He only had a short teaching career, but One Tree Hill’s Neil McKenzie (pictured left, with school 'principal' Phil Squire) looks back on his time at Uleybury School fondly. The former educator not only took his first tentative steps into employment as an assistant teacher at the school, but he was also a student there.
It was his combined history at the school that saw him visit Uleybury for Tuesday’s 160th anniversary celebrations on Tuesday, October 12.
Having completed his own schooling at Uleybury, Mr McKenzie took on the assistant teacher’s role in 1950, corralling the year one to three students – teaching them the three Rs of reading, writing and ‘rithmetic.
“I was just out of school and they (school staff) talked me into being a school teacher,” Mr McKenzie recalled. “The department used to send you out as a student teacher and then they would take you in at teachers’ college.”
The man who “talked” Mr McKenzie into becoming a teacher was the then headmaster Bill Walker, regarded as one of One Tree Hill’s finest ever cricketers.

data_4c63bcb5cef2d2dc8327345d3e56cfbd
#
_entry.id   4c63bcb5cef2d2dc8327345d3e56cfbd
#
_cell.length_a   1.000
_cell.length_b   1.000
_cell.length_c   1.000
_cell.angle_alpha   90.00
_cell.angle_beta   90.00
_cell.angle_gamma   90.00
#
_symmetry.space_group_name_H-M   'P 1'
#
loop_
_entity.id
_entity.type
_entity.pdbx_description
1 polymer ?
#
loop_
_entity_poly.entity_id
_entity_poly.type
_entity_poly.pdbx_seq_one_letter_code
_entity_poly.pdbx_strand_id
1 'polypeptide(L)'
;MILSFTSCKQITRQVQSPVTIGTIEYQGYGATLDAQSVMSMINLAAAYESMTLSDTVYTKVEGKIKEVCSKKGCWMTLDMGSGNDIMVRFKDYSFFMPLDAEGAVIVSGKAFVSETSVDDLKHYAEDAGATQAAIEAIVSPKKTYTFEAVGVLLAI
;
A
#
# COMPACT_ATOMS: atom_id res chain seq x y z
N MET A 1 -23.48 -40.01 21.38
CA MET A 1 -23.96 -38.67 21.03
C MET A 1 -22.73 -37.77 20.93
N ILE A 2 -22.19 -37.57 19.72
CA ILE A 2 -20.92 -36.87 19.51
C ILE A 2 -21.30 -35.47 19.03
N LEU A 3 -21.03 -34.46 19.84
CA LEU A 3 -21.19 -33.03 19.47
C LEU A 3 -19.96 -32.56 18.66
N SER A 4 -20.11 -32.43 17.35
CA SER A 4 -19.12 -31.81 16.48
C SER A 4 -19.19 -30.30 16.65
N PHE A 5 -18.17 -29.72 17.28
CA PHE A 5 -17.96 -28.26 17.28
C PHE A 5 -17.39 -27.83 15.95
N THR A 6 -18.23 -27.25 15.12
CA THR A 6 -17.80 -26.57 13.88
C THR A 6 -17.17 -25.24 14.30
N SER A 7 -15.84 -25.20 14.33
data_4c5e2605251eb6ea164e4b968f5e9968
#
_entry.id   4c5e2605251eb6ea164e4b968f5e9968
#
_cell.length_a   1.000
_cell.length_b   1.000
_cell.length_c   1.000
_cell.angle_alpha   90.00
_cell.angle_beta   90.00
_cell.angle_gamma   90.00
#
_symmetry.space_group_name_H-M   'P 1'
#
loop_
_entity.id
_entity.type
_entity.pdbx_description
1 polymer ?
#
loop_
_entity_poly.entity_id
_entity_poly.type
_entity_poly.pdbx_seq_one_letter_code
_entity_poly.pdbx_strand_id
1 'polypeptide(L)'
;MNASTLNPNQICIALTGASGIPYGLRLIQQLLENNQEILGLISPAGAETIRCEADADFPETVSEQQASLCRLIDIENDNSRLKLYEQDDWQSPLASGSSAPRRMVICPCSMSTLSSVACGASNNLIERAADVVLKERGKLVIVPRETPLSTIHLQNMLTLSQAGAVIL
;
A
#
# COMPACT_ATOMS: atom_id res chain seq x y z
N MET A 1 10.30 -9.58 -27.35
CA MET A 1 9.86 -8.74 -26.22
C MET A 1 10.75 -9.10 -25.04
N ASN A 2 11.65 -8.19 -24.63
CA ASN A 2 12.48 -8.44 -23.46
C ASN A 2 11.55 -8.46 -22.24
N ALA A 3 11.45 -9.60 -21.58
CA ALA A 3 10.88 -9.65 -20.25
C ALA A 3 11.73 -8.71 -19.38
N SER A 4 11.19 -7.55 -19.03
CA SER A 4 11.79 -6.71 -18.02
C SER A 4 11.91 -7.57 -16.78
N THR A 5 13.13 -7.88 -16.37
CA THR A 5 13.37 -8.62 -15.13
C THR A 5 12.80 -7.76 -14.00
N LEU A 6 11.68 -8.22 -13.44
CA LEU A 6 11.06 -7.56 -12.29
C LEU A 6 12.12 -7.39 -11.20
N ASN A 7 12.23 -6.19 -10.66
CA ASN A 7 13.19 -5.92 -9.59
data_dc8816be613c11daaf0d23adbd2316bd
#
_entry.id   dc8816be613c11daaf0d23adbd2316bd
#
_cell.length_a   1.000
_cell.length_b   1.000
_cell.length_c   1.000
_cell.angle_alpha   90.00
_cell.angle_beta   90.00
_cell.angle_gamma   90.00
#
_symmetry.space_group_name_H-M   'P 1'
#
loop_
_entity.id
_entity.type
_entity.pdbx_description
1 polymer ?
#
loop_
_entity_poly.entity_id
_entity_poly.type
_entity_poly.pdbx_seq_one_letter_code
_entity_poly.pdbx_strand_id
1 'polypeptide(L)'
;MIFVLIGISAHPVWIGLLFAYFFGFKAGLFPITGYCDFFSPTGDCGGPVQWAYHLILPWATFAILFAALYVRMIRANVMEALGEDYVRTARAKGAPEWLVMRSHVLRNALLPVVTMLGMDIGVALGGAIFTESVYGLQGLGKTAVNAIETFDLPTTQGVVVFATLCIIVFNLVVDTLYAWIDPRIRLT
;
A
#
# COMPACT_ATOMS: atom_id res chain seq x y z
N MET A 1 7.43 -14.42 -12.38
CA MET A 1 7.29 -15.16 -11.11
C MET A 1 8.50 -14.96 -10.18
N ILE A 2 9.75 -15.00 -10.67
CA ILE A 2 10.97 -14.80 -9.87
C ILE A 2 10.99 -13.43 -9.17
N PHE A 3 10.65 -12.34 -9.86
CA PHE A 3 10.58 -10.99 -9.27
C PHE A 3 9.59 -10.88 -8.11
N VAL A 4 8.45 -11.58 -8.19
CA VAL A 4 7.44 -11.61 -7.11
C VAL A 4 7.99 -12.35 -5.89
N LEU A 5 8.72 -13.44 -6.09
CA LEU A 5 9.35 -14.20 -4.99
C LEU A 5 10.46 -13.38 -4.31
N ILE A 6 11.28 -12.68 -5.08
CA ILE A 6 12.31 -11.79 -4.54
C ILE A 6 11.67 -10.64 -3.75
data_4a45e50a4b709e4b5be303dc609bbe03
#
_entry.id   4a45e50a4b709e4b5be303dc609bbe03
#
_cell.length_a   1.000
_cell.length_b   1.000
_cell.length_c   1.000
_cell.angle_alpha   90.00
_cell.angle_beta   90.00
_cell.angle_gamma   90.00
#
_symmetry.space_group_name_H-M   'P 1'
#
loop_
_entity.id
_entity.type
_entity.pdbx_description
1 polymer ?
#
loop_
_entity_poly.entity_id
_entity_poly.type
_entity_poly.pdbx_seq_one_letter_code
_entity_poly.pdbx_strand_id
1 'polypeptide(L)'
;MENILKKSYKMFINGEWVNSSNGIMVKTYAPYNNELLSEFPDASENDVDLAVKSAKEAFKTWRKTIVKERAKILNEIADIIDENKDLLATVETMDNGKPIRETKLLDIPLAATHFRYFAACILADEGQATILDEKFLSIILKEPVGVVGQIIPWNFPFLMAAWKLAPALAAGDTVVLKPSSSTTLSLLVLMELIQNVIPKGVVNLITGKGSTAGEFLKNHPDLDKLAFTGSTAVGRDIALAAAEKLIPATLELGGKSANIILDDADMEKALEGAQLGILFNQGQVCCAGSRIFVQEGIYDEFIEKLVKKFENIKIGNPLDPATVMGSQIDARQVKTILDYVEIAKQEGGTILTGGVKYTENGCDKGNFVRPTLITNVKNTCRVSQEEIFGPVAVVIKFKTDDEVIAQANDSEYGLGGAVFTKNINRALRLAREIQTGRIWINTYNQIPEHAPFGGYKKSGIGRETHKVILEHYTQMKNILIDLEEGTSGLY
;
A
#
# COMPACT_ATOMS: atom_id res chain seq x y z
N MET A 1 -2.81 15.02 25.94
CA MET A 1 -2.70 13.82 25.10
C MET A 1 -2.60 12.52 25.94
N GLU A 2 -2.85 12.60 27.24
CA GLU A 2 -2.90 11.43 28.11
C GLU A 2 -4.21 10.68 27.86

Recalling his time as an assistant teacher, Mr McKenzie said his year at the school was enjoyable. “The kids all knew me,” he said. “But kids in those days were well-behaved anyway.”
Following his year at the school, Mr McKenzie (pictured below as a teacher's assistant) then attended teacher’s college, before gaining his first appointment on the Eyre Peninsula. After three years, the call of farming brought Mr McKenzie back to One Tree Hill and the family property, which he ran for the remainder of his working life. Tuesday’s free celebration at Uleybury brought many visitors to the school house, where Phil Squire conducted one of his popular old-school classes and a variety of games were also played.
An anniversary cake was shared as part of the special celebration.
The Uleybury School Museum can be found at Cornishman’s Hill Road, One Tree Hill, attracts over 1000 visitors every year and is open on Sundays between 1pm and 4pm.
Check out the photos from the 160th birthday celebration.